Tuesday, October 2, 2012

I'm Your Garbageman

I had a serious craving for some trashy movies before October came and shifted things to horror. And yes, I realize that I'm usually in the mood for trashy movies, but sometimes only a particular sub-genre of crap will get the job done.

The last week of September was time for a mountain of garbage from the '80s.

Like Tougher Than Leather, in which Run DMC use WW2 vintage German Lugers and grenades to fight gangsters (this was almost disqualified since it is sort of a real movie, with like, plot and stuff, even if a large portion of the movie embraces the  "Hey, do something. I don't know...talk or walk around or something, I'm filming. There, that's great. CUT" school of filmmaking.).

Or Intrepidos Punks - which featured movie punks running around doing crimes and being bad and stuff. It was in Spanish, but like those cheap Mexican DVDs of Santo fighting monsters, you sort of figure out what's going on. Awesomeness transcends racial and language barriers. This one was also almost disqualified since it technically wasn't from the '80s, but come on. Movie punk rockers!

And one magical night I made a double feature of Joysticks and Surf 2.

The first 10 minutes of Surf 2 featured topless ladies, the sheriff from Blazing Saddles, an Oingo Boingo song, movie punk rockers, a cop named Chief Boyardee and a big fat guy eating a chain link fence.

Again, this is just the first 10 minutes. Eddie Deezen hasn't even shown up yet and we already have a classic.

Joysticks featured Joe Don Baker, more movie punks, more topless ladies, '80s video games (including a showdown using Satan's Hollow, a real, actual game that was available for little kids and stuff to play back then), a nerd, and another big fat gross guy.

Both of these movies were gloriously trashy, with no sense of reality or bringdown like so many of today's comedies, which feel the need to screech away from the laughs with 20 minutes of "But I only did all that crazy stuff to show I loved you," or "I've grown up now and gotten rid of my cool stuff," or "Dad, why didn't you ever come to my baseball games," No, these movies are pure ridiculous garbage from start to finish, and viewers are a little better for watching them.

Which brings me to Baggies, a movie that would have been the crown jewel of '80s trash comedy film making, had it ever actually been made.

Back when my roommate Todd and I worked horrible jobs at Kash n Karry, we spent a lot of time coming up with scenarios for this imaginary movie. We had a lot of time on our hands and used the power of our imagination to create a beautiful, magical world out of the boring, structured life around us.

Which was pretty amazing, considering we worked there less than a week.

Baggies was to tell the story of a group of heroes working as bag boys at a grocery store (hey, write what you know). It was to climax with the World Championship Bagging Competition, which I swear I've seen used somewhere since.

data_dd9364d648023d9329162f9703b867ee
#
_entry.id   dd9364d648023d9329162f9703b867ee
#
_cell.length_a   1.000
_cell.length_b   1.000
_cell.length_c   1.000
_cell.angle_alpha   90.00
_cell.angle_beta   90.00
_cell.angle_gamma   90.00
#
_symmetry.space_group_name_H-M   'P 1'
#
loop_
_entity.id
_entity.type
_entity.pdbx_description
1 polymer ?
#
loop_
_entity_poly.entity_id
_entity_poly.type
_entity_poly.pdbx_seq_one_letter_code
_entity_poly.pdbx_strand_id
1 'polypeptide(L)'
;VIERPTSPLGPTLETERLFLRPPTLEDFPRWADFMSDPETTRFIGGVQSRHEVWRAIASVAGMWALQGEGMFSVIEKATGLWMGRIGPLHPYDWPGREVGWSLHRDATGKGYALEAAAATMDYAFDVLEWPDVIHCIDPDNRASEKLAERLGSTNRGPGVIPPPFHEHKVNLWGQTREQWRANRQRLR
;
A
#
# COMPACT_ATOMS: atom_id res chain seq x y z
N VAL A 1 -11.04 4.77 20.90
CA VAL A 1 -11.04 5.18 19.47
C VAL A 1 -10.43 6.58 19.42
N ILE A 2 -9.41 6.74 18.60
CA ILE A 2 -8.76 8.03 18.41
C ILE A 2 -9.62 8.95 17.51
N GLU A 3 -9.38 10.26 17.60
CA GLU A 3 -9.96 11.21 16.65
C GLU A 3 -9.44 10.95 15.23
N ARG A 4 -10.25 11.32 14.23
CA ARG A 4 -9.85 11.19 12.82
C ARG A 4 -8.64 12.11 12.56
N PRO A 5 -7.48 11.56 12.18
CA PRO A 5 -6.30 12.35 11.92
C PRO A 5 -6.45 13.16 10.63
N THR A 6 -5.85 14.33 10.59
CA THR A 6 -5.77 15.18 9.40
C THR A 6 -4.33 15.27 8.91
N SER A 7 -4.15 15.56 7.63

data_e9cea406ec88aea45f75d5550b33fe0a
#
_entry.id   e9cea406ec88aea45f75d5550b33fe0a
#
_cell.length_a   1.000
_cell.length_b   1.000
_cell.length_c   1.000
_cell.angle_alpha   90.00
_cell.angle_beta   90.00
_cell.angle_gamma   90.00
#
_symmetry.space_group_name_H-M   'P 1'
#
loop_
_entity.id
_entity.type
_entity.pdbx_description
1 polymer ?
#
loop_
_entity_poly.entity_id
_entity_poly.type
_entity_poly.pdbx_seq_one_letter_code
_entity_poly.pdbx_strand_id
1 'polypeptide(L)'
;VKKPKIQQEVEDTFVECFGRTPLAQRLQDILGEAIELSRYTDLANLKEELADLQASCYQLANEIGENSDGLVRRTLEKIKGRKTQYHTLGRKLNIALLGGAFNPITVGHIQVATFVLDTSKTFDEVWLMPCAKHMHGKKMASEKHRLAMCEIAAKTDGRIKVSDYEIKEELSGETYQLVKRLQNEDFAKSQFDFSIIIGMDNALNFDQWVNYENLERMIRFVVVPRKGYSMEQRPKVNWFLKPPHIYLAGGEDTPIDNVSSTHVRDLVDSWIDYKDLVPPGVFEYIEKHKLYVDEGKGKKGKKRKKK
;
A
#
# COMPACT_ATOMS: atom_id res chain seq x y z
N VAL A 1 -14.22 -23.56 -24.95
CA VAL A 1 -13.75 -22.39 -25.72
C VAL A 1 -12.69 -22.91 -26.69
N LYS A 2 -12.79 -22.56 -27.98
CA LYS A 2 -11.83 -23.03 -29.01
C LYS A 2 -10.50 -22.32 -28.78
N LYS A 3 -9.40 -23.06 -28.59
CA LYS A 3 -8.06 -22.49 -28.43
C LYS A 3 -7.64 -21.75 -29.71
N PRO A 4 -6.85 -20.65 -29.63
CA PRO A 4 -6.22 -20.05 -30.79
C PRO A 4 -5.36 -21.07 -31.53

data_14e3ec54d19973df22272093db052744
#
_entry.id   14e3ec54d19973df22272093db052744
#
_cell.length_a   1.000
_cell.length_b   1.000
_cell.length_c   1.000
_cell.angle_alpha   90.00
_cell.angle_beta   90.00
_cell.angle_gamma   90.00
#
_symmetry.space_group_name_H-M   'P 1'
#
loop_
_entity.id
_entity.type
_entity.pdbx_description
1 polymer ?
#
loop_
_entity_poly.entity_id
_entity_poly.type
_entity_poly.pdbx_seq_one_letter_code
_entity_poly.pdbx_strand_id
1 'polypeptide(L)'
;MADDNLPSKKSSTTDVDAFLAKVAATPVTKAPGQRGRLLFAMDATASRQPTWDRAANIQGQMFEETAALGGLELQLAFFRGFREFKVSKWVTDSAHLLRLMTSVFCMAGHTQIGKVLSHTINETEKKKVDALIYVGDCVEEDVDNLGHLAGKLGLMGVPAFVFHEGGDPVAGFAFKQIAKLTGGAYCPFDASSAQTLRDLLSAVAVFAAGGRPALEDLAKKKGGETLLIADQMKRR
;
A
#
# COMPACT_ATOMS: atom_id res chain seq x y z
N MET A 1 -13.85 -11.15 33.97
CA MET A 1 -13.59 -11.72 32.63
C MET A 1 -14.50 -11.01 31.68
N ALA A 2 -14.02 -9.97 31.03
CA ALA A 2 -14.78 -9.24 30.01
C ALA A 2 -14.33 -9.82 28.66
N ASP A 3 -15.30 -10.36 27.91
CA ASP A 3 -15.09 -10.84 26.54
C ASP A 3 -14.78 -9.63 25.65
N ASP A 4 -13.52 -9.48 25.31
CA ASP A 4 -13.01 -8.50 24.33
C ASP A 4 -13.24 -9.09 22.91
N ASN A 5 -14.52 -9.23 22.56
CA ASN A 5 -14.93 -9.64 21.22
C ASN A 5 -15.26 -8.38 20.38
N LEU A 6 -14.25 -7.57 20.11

We would discuss all manner of situations for our heroes to get into, including the classic scene where one of them insists to his friend, "I am not having a party while my parents are out of town," which would cut to Oingo Boingo playing a house party (yes, with a pair of panties on a statue and a pizza on a turntable).

We also had a sexy lady bringing up two cantaloupes to be bagged. Possibly with the nerd fainting.

We were always looking for a good joke to run into the ground, so even after we quit the job we would spend much brainpower going over more jokes and scenes for our imaginary movie.

Our friend Pat joined in and contributed even more scenes. Regrettably, after almost 20 years many of these prize-winning scenarios are lost in the sands of time. Apparently we had a chimp loose in the store because of ...I dunno, hijinx. We also had a downhill buggy race between the bakery and produce departments.

At one point we considered actually sitting down and hammering out a screenplay, but that would require, you know, work and stuff, and it was hard to imagine any movie or screenplay matching the movie that was in our heads.

I'd like to think our unmade movie taught us all a valuable lesson. Not only that we were lazy, but that even a crappy movie takes motivation, energy, and effort. Not every movie can be a Surf 2. These movies are rare jewels, and we must cherish every one.

So please. Support the arts. Support Eddie Deezen. Support party scenes set to Oingo Boingo. Watch a crappy '80s movie soon and feel your mind and heart expand just a little.

Eddie Deezen, Greatest Actor of the 20th Century

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